During a Fourth of July campaign organising event at a house party in Glen in northern New Hampshire yesterday, Clinton said she wanted to see China's peaceful rise but that the US needed to stay "fully vigilant".

"China's military is growing very quickly. They're establishing military installations that again threaten countries we have treaties with like the Philippines because they are building on contested property," the 67-year-old former secretary of state said in a strongly worded speech.

"They're also trying to hack into everything that doesn't move in America. Stealing commercial secrets...from defence contractors, stealing huge amounts of government information, all looking for an advantage," said Clinton, the frontrunner to win the Democratic nomination for the presidential polls.

Hackers believed to be working for the Chinese military breached US government computers from nearly every agency in recent months, possibly compromising the personal data of 4 million current and former employees.

US officials blamed China for the data breach and multiple media outlets said that investigators believe that it was done by the Chinese military. China, however, denied any involvement, and called US claims "irresponsible".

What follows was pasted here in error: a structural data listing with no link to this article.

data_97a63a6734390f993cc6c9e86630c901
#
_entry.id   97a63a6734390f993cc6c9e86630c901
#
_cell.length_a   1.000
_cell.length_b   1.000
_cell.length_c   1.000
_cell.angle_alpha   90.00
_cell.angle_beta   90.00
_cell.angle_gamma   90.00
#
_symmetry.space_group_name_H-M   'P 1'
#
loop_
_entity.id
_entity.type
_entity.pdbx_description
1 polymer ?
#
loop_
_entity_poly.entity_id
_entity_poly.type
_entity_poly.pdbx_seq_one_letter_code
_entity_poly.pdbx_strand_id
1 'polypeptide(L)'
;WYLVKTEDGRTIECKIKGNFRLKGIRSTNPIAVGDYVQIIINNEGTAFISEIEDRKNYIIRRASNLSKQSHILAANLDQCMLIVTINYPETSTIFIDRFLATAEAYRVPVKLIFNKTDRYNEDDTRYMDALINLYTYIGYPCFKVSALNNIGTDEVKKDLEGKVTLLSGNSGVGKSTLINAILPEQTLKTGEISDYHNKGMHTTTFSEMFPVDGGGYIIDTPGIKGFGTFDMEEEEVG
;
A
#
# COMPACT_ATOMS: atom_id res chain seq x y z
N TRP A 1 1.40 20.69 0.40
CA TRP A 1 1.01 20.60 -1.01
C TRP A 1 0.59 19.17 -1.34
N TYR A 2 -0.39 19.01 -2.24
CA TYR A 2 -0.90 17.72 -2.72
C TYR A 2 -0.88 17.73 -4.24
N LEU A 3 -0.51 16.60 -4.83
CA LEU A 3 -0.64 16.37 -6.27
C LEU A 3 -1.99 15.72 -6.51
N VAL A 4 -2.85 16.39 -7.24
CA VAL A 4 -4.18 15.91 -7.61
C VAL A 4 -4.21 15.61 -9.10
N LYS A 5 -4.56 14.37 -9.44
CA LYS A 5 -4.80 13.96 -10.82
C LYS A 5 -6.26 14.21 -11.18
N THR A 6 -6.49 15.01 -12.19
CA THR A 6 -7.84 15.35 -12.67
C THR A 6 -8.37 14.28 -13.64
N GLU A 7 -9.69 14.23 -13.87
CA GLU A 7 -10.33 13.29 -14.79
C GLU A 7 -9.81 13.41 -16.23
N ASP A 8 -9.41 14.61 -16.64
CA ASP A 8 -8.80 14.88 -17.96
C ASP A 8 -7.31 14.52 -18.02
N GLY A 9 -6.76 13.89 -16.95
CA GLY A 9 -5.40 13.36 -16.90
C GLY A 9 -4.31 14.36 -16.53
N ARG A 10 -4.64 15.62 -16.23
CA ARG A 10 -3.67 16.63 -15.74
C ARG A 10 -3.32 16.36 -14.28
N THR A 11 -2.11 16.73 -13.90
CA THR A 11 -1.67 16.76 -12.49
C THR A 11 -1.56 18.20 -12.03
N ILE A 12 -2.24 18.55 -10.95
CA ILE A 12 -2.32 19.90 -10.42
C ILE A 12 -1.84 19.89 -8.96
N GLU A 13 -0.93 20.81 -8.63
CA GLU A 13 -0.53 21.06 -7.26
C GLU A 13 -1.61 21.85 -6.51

Clinton also said that she remains hopeful the US can reach a "strong verifiable deal" to curb Iran's nuclear weapons programme by next week's deadline.

"I'm hoping it's a strong, verifiable deal that will put the lid on Iran's nuclear weapons ambitions," Clinton said. "Even if we are successful, however, Iran's aggressiveness will not end."

"Just because we get the nuclear deal, if we can get it done, doesn't mean we're going to be able to be breathing a big sigh of relief," Clinton said.

Her remarks comes as representatives from Iran and the P5+1 group - Britain, China, France, Germany, Russia and the US - are involved in negotiations to clinch a nuclear deal. The US and Iran have no diplomatic ties since the 1979 storming of the American embassy in Tehran and the 444-day hostage crisis that ensued.

Clinton also said that Russian President Vladimir Putin's moves to expand Russia's boundaries, such as the annexation of Crimea, posed a challenge for the US.

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